If we're given V=2x^2+2y^2 and we're told to find the field at a point x=3, y=3, would this method be correct?
Ex=d(2x^2)/dx=4x=12
Ey=d(-2y^2)/dy=-4y=-12
Therefore, E={12i - 12j}
Not entirely sure, this is the first of its kind.
If you are referring to the $\displaystyle \nabla$ in the topsquark's expression $\displaystyle E = - \nabla V,$ then it's not a Greek letter, actually. It's called the "del" operator, or also the "nabla". In this context, it indicates that you are to take the gradient of the scalar function $\displaystyle V.$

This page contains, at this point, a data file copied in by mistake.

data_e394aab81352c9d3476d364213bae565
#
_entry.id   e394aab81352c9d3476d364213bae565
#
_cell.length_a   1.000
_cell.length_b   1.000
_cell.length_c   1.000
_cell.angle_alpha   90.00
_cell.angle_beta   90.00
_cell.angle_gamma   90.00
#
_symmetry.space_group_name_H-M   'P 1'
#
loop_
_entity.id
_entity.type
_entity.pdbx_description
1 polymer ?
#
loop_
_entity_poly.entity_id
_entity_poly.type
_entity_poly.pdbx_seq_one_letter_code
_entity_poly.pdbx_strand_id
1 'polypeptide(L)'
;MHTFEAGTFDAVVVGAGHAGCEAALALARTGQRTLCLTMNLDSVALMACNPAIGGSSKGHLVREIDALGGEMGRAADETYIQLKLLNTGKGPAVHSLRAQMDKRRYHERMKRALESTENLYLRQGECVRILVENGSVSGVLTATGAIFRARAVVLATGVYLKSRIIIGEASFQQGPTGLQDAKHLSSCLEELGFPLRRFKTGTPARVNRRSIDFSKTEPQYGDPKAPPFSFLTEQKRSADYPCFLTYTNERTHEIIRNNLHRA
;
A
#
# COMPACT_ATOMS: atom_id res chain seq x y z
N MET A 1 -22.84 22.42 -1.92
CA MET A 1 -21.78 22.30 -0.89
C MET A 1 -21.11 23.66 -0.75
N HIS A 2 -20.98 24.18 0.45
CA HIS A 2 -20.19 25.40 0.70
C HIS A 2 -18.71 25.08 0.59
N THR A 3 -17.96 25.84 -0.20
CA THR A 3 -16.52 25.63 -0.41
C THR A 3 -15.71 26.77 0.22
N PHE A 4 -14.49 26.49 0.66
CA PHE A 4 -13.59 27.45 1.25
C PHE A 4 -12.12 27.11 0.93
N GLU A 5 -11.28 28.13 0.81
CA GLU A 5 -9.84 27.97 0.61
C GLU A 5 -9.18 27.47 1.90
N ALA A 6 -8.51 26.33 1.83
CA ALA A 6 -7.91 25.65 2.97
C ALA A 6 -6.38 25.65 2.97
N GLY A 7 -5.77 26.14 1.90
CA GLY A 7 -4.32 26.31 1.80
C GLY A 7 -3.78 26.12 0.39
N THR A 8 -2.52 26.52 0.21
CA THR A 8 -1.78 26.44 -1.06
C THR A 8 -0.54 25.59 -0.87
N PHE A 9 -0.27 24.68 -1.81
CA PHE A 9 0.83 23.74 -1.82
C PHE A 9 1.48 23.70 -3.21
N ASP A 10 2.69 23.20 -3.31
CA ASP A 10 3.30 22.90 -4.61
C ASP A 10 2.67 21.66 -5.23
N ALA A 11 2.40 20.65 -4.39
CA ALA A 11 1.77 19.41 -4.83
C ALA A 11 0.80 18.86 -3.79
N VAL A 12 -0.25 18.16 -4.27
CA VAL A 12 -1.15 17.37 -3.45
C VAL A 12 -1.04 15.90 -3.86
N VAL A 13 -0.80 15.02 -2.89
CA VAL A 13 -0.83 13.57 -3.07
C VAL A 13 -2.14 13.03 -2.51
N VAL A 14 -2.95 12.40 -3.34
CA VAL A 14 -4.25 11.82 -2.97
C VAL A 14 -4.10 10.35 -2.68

Not true for your problem, actually. If you were working in only one dimension, it would be true. For your case, you should have the vector equationAlright, I have yet to encounter that sign so it's probably best if I say E=-dv/dx correct?
$\displaystyle \mathbf{E}=-\left\langle\dfrac{\partial V}{\partial x},\dfrac{\partial V}{\partial y},\dfrac{\partial V}{\partial z}\right\rangle.$
Or, for two dimensions, you'd have
$\displaystyle \mathbf{E}=-\left\langle\dfrac{\partial V}{\partial x},\dfrac{\partial V}{\partial y}\right\rangle.$